The Great War

Would you be surprised if I told you that it is the 100th anniversary of the end of WWI? Have you given the matter any thought? I confess that I hadn’t. Until I was confronted by a tiny exhibit on a marginalized corner of a generally busy Manhattan corner.

The battlefields of WWI

I’m pretty shocked at myself for not recognizing that this year is the commemorative year, since I’m a big fan of history. I loved social studies when I was in school. Granted we didn’t really think about the rest of the world in those days and focused pretty exclusively on American history. At my school, we actually spent a decent amount of time dissecting that fact that a huge global (from my world view) war was started just because some silly guy named Arch Duke Ferdinand got shot. That was also just about the time that the teacher realized that there was only a week left of classes, so the rest of 20th century American history is pretty much a blur.

To be fair, the official 100th anniversary is not until November 11th. Originally Armistice Day, it had to be renamed to Veteran’s Day, since the 20th century was a really bad time for US involvement in global conflicts. The 21st century is not looking good either.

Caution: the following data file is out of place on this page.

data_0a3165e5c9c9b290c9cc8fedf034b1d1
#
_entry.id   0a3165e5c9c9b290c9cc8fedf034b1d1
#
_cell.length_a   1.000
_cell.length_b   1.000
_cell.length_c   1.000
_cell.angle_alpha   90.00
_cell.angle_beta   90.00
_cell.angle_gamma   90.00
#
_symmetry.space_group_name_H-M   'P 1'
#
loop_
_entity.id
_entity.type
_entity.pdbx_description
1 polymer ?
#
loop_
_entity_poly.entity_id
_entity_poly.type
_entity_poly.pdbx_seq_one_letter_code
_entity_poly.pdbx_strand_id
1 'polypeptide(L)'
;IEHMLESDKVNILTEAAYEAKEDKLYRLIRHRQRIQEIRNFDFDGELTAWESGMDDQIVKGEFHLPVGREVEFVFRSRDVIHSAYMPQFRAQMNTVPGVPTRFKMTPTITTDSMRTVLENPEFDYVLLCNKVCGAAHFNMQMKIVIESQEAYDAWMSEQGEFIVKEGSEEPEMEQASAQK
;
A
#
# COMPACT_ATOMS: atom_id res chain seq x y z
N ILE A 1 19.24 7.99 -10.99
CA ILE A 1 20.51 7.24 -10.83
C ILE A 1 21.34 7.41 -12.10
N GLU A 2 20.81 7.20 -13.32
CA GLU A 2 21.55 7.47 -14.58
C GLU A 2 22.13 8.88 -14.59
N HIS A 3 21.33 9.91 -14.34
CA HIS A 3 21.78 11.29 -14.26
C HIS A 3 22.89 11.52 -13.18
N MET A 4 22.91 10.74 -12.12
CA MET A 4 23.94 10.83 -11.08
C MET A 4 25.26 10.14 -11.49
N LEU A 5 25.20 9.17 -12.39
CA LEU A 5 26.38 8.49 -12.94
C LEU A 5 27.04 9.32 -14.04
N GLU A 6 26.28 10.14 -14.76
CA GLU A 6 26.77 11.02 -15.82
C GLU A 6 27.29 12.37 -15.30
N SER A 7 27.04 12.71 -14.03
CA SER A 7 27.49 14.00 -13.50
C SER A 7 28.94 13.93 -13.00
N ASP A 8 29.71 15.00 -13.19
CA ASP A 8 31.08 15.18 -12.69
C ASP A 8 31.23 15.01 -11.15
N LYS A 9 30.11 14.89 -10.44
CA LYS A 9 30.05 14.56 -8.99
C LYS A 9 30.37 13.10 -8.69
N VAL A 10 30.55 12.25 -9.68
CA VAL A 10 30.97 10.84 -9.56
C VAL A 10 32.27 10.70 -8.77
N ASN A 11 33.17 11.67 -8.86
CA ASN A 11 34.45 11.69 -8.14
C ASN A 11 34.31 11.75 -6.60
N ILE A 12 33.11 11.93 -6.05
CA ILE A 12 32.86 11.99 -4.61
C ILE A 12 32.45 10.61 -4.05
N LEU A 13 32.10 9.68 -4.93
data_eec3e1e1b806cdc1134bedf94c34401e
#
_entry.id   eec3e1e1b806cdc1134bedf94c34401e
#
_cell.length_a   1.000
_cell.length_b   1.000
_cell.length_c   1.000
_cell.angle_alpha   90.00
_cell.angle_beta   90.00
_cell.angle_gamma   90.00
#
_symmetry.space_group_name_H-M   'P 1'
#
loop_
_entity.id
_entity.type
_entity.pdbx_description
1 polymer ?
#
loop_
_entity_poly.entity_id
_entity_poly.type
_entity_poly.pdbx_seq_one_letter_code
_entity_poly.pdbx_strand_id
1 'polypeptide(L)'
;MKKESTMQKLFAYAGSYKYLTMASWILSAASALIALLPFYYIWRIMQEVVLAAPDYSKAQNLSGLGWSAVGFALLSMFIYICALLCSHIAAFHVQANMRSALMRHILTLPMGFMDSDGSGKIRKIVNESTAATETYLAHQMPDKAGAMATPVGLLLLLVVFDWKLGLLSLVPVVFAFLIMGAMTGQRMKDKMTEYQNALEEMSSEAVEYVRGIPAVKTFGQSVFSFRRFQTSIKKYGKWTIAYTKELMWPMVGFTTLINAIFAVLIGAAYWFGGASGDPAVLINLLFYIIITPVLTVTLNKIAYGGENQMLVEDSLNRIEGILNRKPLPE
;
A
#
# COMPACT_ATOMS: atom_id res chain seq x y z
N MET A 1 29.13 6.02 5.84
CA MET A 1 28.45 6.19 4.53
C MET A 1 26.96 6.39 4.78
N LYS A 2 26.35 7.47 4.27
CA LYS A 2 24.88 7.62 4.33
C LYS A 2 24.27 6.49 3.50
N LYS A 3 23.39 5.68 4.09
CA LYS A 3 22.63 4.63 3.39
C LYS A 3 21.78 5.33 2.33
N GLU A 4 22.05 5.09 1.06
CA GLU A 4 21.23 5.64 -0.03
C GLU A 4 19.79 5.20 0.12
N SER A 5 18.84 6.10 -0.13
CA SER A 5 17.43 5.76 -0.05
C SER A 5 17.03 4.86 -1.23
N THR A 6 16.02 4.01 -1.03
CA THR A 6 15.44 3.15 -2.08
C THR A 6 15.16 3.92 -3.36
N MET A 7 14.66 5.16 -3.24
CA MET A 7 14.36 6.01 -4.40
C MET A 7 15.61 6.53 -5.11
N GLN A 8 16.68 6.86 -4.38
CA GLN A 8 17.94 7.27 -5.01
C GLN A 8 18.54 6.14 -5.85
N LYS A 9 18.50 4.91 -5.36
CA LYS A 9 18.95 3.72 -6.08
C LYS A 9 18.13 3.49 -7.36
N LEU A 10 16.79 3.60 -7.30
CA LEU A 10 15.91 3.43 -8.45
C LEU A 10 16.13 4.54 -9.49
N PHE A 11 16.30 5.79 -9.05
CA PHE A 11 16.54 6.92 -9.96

WWI 100 years later

There I was on the mixed-up corner of 25th Street and Broadway and 5th Avenue at tiny General Worth Square. (General Worth was born a Quaker, but fell in love with war beginning with the War of 1812 and made guest appearances in skirmishes from Niagra Falls to Florida to Texas. He was dead before WWI.) I encountered a series of beautiful photographs, which turned out to be sites of horrific battlefields destroyed by modern warfare. Only this is what they look like 100 years later.

The exhibit is titled: Fields of Battle/Lands of Peace: Doughboys 1917-1918. It’s sponsored by Federal and  City WWI centennial commissions and a museum . It’s not at all clear how long it will be there. I’d guess through November?

 

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